MILWAUKEE -- State Rep. Mandela Barnes says he's flying blind in his attempt to unseat state Sen. Lena Taylor in this year's Democratic primary after the party revoked his access to a key voter file.
Democratic Party of Wisconsin rules ban candidates who are challenging an incumbent Democrat from using the party's Voter Activation Network, or VAN. The system provides insights about individual voters and allows candidates to target their messages.
Barnes' contract to use the VAN should've ended when he announced in April his bid to challenge Taylor in the Fourth state Senate district, party chairwoman Martha Laning said.
"The key here as the chair of the Democratic Party is that we consistently apply any rules or policies that we may have," Laning said in a phone interview.
Barnes, a two-term member of the Assembly, already faced what fellow Milwaukee Democrats saw as a tough and unenviable task of challenging Taylor, a 12-year incumbent. He said party officials were not treating him fairly.
Barnes pointed to a Florida congressional race involving U.S. Rep. Debbie Wasserman Schultz, the chairwoman of the Democratic National Committee, whose challenger has been allowed access to the VAN system.
"The playing field should be leveled for people running for office," Barnes said in an interview. "That is my biggest concern," Barnes said.
Barnes accused Taylor of making a complaint about his use of the VAN system, something Laning and Taylor said was not true. Party officials initiated the process and the party's Executive Committee voted unanimously -- with one member abstaining -- to revoke Barnes' access, Laning said.
"That`s entirely the Democratic Party," Taylor said in an interview. "It`s another example of Rep. Barnes misleading people."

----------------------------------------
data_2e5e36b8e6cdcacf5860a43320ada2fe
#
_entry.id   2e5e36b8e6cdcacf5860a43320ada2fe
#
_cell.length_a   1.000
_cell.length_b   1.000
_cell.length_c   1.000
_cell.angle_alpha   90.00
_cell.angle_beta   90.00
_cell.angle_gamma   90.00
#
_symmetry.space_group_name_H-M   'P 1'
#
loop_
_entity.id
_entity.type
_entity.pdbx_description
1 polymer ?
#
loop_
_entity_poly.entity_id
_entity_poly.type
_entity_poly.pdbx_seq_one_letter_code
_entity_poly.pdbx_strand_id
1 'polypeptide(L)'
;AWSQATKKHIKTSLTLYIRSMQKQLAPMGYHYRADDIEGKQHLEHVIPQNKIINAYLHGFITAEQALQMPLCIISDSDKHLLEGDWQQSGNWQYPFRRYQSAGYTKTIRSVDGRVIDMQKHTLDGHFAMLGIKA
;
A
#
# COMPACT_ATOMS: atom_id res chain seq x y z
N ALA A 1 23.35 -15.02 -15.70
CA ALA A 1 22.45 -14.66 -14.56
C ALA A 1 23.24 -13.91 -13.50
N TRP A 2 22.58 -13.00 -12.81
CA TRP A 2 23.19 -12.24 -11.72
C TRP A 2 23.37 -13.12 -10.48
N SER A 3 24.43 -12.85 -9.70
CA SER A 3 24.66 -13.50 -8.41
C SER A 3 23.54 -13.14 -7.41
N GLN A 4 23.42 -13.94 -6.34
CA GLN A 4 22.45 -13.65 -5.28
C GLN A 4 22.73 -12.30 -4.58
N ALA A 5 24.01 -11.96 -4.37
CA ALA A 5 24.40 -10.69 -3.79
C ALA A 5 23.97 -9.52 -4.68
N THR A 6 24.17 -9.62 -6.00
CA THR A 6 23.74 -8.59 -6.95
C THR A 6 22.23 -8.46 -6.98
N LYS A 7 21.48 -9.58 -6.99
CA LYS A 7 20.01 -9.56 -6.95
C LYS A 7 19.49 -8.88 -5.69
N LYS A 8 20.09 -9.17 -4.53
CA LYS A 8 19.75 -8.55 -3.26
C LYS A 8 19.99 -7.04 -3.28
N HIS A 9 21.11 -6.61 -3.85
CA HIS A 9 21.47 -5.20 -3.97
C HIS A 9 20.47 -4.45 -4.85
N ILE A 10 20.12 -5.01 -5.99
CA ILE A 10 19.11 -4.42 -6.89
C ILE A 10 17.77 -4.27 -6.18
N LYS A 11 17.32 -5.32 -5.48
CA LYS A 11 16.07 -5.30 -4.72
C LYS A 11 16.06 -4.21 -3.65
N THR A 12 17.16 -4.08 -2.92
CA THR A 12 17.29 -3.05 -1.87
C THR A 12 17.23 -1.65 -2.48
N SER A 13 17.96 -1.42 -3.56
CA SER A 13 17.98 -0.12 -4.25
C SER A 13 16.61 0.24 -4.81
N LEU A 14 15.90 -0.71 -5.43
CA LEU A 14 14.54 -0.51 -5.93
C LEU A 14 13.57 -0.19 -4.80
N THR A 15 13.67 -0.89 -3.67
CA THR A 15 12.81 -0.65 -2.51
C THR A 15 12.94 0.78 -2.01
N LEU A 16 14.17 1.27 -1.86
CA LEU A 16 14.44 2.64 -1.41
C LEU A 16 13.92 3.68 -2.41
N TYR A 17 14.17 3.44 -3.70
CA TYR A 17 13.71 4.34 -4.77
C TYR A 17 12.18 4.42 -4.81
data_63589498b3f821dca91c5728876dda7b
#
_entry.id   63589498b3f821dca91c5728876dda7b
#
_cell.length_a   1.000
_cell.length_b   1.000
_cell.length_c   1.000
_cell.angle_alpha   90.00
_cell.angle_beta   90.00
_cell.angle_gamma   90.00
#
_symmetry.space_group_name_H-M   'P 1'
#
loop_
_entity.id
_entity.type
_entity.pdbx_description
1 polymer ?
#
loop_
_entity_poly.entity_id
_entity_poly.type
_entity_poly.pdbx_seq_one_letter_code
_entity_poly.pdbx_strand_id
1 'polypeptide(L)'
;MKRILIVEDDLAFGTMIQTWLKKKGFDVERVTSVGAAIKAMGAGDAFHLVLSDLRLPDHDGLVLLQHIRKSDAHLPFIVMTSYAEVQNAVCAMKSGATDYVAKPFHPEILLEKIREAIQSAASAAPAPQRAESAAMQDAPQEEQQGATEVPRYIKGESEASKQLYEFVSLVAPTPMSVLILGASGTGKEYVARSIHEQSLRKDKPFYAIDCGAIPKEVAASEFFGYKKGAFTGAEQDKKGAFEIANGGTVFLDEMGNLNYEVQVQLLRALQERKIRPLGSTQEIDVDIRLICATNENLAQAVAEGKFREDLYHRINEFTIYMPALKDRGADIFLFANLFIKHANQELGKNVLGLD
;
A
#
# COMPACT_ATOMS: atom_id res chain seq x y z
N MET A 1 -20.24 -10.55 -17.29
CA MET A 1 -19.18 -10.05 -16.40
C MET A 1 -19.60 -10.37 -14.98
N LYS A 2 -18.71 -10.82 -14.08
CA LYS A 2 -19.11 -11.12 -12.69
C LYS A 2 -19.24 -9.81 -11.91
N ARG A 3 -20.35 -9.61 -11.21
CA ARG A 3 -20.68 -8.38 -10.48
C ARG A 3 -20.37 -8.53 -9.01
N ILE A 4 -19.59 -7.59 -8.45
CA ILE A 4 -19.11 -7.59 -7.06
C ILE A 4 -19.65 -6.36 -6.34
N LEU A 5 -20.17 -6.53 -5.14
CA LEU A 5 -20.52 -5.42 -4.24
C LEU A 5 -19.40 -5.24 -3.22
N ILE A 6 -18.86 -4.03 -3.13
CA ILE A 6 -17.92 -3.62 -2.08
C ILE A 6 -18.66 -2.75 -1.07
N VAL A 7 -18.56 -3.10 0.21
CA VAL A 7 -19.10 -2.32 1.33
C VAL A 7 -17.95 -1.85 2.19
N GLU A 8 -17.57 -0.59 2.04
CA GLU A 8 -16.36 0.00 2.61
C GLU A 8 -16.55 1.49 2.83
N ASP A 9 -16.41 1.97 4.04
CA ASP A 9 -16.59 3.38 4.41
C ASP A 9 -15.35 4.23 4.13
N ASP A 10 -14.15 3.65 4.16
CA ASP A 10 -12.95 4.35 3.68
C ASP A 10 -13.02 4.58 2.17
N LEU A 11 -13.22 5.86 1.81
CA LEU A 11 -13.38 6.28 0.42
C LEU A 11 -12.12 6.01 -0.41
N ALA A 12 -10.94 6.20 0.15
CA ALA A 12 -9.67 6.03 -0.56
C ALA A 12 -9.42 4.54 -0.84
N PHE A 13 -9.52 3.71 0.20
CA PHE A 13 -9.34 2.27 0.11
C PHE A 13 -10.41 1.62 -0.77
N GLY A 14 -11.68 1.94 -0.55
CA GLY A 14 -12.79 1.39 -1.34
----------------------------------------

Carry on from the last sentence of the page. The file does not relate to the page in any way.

Party officials refunded the amount of Barnes' contract -- $1,097.10 -- although they were under no obligation to do so, Laning said.
Laning said the party had offered two alternative systems to Barnes, who said he was considering one of the options.
When asked about the controversy this week, Taylor said Barnes had also been misleading voters about their records of accomplishment at the state Capitol.
Taylor said Barnes has failed to get any of his own bills signed into law over four years in the Assembly, while she has seen more than 100 bills become law.
"The representative has not been able to do any transformational leadership that we need," Taylor said. "The transformational leadership has come from me."
In a follow-up phone call, Barnes confirmed that he hasn't been the main author of a bill that's become law. Yet he disputed another part of Taylor's claim.
"I have not been a primary author, and I'm OK with that," Barnes said, adding that he has a "bold agenda" that the Republican-controlled Legislature has refused to act on.
Barnes said bills that he's co-sponsored have become law.
The primary is Aug. 9. The district on Milwaukee's north side is heavily Democratic, meaning the winner of the primary will likely claim the seat in the fall general election.